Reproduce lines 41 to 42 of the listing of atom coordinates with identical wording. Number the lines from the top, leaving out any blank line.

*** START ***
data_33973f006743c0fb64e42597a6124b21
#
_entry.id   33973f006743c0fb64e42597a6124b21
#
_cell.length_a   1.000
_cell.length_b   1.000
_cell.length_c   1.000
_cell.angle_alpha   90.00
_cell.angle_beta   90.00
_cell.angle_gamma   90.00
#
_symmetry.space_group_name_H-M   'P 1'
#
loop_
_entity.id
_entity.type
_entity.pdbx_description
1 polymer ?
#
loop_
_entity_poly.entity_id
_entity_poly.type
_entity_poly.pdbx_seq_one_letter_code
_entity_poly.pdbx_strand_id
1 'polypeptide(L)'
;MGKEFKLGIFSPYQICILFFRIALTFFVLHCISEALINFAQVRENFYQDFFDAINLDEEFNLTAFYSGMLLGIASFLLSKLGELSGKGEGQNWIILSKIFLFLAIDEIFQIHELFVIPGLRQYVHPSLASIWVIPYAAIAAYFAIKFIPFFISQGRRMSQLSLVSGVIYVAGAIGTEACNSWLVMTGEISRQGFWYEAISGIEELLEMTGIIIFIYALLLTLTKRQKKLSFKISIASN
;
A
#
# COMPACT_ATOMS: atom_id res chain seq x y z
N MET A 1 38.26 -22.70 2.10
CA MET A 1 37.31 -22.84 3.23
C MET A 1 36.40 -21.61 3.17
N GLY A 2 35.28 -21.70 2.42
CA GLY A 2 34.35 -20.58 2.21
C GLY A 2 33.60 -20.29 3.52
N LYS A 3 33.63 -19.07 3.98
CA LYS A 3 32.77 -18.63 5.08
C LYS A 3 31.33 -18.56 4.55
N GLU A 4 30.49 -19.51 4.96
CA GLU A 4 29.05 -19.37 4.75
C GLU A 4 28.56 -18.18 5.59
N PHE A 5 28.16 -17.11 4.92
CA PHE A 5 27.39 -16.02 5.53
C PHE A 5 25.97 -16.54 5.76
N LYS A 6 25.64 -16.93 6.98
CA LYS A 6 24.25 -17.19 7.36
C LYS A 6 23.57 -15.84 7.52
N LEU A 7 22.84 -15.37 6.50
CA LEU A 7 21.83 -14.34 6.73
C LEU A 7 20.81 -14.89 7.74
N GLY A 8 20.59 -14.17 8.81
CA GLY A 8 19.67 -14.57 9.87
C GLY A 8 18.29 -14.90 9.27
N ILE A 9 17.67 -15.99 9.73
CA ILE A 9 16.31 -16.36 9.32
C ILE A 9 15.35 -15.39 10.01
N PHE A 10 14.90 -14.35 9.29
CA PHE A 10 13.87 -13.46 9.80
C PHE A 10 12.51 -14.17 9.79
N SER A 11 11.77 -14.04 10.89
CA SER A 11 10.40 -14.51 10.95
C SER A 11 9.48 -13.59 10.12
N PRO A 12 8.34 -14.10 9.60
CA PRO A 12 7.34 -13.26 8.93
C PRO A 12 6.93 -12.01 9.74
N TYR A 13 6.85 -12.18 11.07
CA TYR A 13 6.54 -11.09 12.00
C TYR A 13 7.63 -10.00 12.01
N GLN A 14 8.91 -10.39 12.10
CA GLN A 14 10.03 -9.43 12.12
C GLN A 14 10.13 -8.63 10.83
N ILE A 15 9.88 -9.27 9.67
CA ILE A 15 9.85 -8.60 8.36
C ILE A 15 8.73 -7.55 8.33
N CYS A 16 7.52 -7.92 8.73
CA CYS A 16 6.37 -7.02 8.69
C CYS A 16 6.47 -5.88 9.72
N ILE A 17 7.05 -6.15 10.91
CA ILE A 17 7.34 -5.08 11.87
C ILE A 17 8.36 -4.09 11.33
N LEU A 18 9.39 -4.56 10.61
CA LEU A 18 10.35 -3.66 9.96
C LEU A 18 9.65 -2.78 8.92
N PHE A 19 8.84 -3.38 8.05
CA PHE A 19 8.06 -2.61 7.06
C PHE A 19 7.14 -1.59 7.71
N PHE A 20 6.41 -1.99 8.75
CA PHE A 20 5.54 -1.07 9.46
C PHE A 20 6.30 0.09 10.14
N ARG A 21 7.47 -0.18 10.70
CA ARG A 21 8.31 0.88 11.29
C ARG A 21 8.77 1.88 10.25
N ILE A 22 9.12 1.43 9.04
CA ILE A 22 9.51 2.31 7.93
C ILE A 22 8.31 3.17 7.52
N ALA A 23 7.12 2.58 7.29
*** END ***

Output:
CA GLU A 4 29.05 -19.37 4.75
C GLU A 4 28.56 -18.18 5.59